Antarctica trip is a good way for ship to break the ice

Captain Peter Sparkes who is the captain of the Royal Navy's latest ice breaker ship, HMS Protector.
Captain Peter Sparkes who is the captain of the Royal Navy's latest ice breaker ship, HMS Protector.
The team passes the Nelson statue in Old Portsmouth. Picture: Keith Woodland (171022-0023)

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THE Royal Navy’s new ice patrol ship has embarked on her maiden voyage to survey Antarctica.

HMS Protector left Portsmouth yesterday and will spend eight months in the frozen continent.

The 5,000-tonne icebreaker will arrive in the Antarctic in time for summer there.

Using her echo sounder and survey motorboat the ship will provide cutting-edge charting and imagery of the region for the UK Hydrographic Office, which provides 80 per cent of the world’s nautical charts.

Operations officer Andy Storey said: ‘We will be involved in missions where we collect the data that will be turned into charts.

‘We have a responsibility to provide the means of safe navigation of other mariners that operate in the British Antarctic Territory.

‘There will be a lot of climatology and geology work, because Antarctica is a special part of the world and can give us an insight into how other continents work.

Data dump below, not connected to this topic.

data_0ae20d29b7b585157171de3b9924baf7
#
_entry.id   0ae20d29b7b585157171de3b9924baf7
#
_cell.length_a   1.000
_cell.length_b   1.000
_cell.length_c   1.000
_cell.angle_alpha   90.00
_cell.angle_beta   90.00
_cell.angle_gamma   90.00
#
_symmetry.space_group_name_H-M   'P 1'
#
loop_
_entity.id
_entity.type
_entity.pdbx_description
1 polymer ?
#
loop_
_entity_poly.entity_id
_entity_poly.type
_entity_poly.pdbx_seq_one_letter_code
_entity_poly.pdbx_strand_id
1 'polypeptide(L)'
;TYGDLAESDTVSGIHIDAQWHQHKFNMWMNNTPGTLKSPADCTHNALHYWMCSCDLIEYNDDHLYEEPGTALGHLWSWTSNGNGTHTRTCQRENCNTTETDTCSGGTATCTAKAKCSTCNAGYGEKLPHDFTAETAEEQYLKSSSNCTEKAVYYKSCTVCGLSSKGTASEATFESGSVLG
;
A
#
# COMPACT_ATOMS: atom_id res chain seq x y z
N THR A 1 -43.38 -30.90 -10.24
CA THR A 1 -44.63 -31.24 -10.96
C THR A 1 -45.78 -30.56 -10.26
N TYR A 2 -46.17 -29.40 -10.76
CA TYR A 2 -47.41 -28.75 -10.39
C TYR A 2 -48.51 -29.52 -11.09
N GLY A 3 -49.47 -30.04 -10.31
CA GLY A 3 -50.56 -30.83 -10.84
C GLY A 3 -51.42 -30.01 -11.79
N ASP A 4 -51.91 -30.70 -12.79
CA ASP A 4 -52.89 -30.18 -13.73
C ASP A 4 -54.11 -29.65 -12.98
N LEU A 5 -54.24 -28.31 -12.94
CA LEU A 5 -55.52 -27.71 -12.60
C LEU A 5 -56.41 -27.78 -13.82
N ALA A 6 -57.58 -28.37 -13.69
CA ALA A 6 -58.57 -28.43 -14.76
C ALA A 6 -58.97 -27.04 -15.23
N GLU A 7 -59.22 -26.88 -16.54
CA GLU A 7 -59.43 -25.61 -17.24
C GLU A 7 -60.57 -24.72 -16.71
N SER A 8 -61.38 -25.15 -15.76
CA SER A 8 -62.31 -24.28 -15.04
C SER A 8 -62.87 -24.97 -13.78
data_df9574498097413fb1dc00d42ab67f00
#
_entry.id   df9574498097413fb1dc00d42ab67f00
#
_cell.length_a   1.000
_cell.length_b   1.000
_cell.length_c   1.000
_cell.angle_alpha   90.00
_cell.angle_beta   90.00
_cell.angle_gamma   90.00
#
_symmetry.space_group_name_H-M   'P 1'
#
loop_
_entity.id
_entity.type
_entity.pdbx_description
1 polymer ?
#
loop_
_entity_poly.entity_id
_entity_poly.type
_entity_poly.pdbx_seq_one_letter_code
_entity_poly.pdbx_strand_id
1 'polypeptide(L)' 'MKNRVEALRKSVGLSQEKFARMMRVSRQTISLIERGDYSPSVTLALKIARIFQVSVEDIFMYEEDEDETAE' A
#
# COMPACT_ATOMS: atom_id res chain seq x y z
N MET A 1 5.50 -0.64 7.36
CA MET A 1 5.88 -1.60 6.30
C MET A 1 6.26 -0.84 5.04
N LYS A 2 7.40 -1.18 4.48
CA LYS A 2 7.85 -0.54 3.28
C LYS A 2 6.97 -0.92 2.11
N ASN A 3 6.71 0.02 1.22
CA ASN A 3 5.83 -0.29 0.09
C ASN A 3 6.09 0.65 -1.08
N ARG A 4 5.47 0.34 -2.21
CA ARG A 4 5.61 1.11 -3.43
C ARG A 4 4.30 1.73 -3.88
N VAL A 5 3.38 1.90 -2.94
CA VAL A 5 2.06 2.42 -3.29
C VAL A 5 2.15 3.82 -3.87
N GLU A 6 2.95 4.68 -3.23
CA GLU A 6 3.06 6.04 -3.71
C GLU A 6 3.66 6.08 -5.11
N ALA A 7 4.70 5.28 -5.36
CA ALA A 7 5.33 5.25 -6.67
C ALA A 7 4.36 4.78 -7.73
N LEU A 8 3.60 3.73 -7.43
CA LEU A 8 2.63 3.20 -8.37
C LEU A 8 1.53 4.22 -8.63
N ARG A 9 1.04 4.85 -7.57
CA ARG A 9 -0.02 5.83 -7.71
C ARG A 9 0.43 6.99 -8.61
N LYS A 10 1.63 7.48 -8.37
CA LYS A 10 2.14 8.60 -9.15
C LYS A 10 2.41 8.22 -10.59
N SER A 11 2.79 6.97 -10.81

‘We have a remit to patrol the area, engaging with all the various other nations – there are 29 other nations in Antarctica.

‘Ultimately, as a British presence in the region, we also need to be ready to assist with any distress call or call for assistance.’

He added: ‘We can’t underestimate how big the challenge is going to be in terms of the environment.’

‘It’s difficult to describe what a privilege it is to be going to this place.’

HMS Protector will support the British Antarctic Survey (BAS) on two projects.

In the first, climatologists from the BAS and University of Exeter will collect peat cores to look at climate change.

The second will see scientists from the University of Leicester who collaborate with the BAS visit James Ross Island to look for evidence of changes in glaciers.

Commanding officer Captain Peter Sparkes said: ‘My ship’s company have worked tirelessly in recent months to regenerate the navy’s ice patrol capability.

‘Working doggedly as a team, we have achieved all that has been asked of us and to a demanding timeline.

‘I could not be more proud of the men and women under my command.

‘We’re now ready in all respects to face the rigours of eight months in the extremely hostile environment of Antarctica.’

HMS Protector is being leased as a replacement for HMS Endurance which has been out of action since she almost sank off Chile in 2008.

She was commissioned into the Royal Navy in June this year.